More from WBW.

We are celebrating World breastfeeding week (1st-8th Aug 2013)  We asked three Frugi mums to tell us about their personal experience when breastfeeding twins!

HELEN DHelen; mum to twins Jack and Jessie
I always knew I wanted to breastfeed any baby I had ideally, but when I found out I was pregnant with twins I wasn’t entirely sure whether it would be possible – but decided to try, and bought a packet of formula as back up just in case! My best and most useful purchase for feeding the twins was a massive twin specific breastfeeding pillow, it wasn’t cheap – but I managed to sell it on for a good amount and it saved me goodness knows how much money in formula!
I was lucky in that my twins weren’t born prematurely – they were both over 6lb at 39 weeks when born and so there was no intensive care or anything needed to complicate things (I was the poorly one, totally out of it for a couple of days with pre-eclampsia) Other than one night in the hospital when the midwives kindly took the twins so I could get an unbroken night’s sleep where they gave them formula out of a cup, I managed to breastfeed easily and well, not having to supplement with formula at all and I did so for 17 months (now wish I had gone on longer!) Other than mastitis once which was caught quickly I had no real feeding issues for which I know I am very lucky and I owe a great deal to my husband, mum and mother in law who were around to help out a great deal in the early days and would pass me babies to latch on, I think if I hadn’t had any help I would have found it much trickier.
The twins were good feeders and I loved the bond I got with them from breastfeeding. It was the one time, especially as they got older I could cuddle both in my arms at once with no wriggling! When at home I could prop them rugby ball style hold on the pillow and feed them both at once, out and about I would breastfeed one at a time but for the first few months I just made sure I fed them before I went anywhere and didn’t stay more than a few hours if possible so there wasn’t too much hassle with feeding one baby whilst other was screaming for a feed! I remember travelling up to watch Arsenal once, perhaps 6 months after they were born, the first time I had been so far away from them and worrying that my daughter would not take the expressed milk in a bottle I had left and that they would starve to death without me in the 4 or 5 hours I was gone… Typical new mum neurosis I guess!

I LOVED my breastfeeding experience far more than I expected too, I felt a real pang giving it up, it was a special time and I hope anyone out there expecting with twins wondering if they can feed them will realise it’s possible and give it a real go!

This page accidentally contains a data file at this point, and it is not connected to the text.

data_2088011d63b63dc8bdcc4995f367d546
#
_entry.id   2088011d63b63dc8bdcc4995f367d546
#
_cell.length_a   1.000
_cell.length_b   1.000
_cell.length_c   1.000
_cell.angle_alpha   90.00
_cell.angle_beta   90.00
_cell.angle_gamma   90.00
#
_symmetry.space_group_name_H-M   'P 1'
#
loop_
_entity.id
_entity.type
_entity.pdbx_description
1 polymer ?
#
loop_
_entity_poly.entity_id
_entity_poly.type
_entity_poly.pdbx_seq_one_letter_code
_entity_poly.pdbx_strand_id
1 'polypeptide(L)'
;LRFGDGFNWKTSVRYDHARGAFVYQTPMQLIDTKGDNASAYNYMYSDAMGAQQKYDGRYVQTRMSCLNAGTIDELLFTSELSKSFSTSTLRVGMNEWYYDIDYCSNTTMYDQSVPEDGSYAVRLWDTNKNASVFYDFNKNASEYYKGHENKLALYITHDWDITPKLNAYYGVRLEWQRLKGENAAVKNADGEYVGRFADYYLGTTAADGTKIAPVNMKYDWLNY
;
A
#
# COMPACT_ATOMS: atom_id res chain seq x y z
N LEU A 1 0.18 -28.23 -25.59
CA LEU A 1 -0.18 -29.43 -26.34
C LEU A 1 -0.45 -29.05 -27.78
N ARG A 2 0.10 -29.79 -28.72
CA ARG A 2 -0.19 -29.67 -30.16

rachel andersonRachael; mum to Jasper, Seren and Scarlett

I have a tendency to do things the most difficult way, so when my twins were born I was delighted to find that breastfeeding came easily and naturally to all three of us. However I soon realised they were no more Gina Ford babies than I was Gina Ford, and so we gave up on ‘routine’ and plumped for feed on demand. Unfortunately more often than not, demand from my son was out of synch with demand from my daughter, and so in those first couple of months, I had more than enough awake-all-nighters to last a lifetime!
When demand did coincide, mostly in the day, we found that armed with the right pillows/cushions, and on the sofa, it was really quite easy for me to feed both together (though not recommended as a spectator sport!). We fed exclusively for nearly 6 months and continued on to over a year.

When baby number three came along, nearly three years later I felt such a pro that I barely gave feeding a thought – there wasn’t a bottle or tin of formula in the house. It was quite a shock to discover that not all babies are alike, after two easy feeders, and much to my shock, baby and I really did struggle for several weeks. She lost weight, I cried, I cried more when she wouldn’t feed and struggled to get her to latch on. It was really genuinely only through the dedicated and superb support of my community midwives that we finally worked it out between us, my terribly painful breasts subsided (I think they were still producing for two babies!) and it all settled down. We went on to feed for over a year once more.

My words of advice? All mums are different (I’m still not Gina Ford and secretly envy those who are) and so are all babies! Each mum and baby has to find their own way, and sometimes you have to throw away the guidebook, get a bit of support and find your way with your baby.

 

ericaErica; mum to Alex, Ella and Max

My twins just made it to 35 weeks, when twin 1 had a placental abruption and had to have an emergency section.  I had lost a lot of blood and was on high dependency for the first 24 hours, whilst they were whisked off to special care where they spent their first 2 weeks.
Colostrum was initially hand expressed which was then fed to my little ones by syringe, and whilst I was too poorly to visit them they came to see me in their incubators and we had skin to skin and kangaroo care.  The SCBU nurses in particular were fantastic in terms of helping getting feeding started and cup feeding expressed milk was used at first until they could latch properly. By 5/6 days I was tandem feeding. The early weeks were tough, especially once I was discharged after 5 days as it meant a rigorous routine of expressing during the hours I was not with them.

I did have supply issues, and they lost more than the ‘permitted’ weight so we did have to supplement despite lots of oats and fenugreek.  Ultimately, I only managed around 9 weeks and so wish I had been able to manage longer…but also know the vital importance of the start I gave them.

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